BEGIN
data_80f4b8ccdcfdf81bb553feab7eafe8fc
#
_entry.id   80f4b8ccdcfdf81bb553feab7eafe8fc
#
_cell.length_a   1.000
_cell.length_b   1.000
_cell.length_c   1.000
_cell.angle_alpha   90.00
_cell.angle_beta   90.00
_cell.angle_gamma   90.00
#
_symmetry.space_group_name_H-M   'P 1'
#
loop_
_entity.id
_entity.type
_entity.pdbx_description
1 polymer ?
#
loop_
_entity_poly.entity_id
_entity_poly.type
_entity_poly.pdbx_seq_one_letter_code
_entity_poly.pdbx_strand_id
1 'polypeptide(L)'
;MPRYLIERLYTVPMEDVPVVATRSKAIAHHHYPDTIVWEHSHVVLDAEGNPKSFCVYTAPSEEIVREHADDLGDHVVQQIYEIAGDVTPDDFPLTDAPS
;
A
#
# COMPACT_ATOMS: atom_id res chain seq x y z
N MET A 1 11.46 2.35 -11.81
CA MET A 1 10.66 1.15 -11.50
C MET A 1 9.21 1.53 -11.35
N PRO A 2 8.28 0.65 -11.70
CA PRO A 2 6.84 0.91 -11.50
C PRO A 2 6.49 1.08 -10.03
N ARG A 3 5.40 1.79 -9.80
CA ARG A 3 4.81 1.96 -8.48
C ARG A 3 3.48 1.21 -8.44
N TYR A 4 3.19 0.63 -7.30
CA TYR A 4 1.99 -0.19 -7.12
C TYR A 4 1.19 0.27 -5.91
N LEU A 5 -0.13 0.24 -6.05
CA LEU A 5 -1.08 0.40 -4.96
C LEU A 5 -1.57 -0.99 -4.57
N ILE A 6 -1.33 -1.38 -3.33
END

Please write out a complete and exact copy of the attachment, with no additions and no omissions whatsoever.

data_80f4b8ccdcfdf81bb553feab7eafe8fc
#
_entry.id   80f4b8ccdcfdf81bb553feab7eafe8fc
#
_cell.length_a   1.000
_cell.length_b   1.000
_cell.length_c   1.000
_cell.angle_alpha   90.00
_cell.angle_beta   90.00
_cell.angle_gamma   90.00
#
_symmetry.space_group_name_H-M   'P 1'
#
loop_
_entity.id
_entity.type
_entity.pdbx_description
1 polymer ?
#
loop_
_entity_poly.entity_id
_entity_poly.type
_entity_poly.pdbx_seq_one_letter_code
_entity_poly.pdbx_strand_id
1 'polypeptide(L)'
;MPRYLIERLYTVPMEDVPVVATRSKAIAHHHYPDTIVWEHSHVVLDAEGNPKSFCVYTAPSEEIVREHADDLGDHVVQQIYEIAGDVTPDDFPLTDAPS
;
A
#
# COMPACT_ATOMS: atom_id res chain seq x y z
N MET A 1 11.46 2.35 -11.81
CA MET A 1 10.66 1.15 -11.50
C MET A 1 9.21 1.53 -11.35
N PRO A 2 8.28 0.65 -11.70
CA PRO A 2 6.84 0.91 -11.50
C PRO A 2 6.49 1.08 -10.03
N ARG A 3 5.40 1.79 -9.80
CA ARG A 3 4.81 1.96 -8.48
C ARG A 3 3.48 1.21 -8.44
N TYR A 4 3.19 0.63 -7.30
CA TYR A 4 1.99 -0.19 -7.12
C TYR A 4 1.19 0.27 -5.91
N LEU A 5 -0.13 0.24 -6.05
CA LEU A 5 -1.08 0.40 -4.96
C LEU A 5 -1.57 -0.99 -4.57
N ILE A 6 -1.33 -1.38 -3.33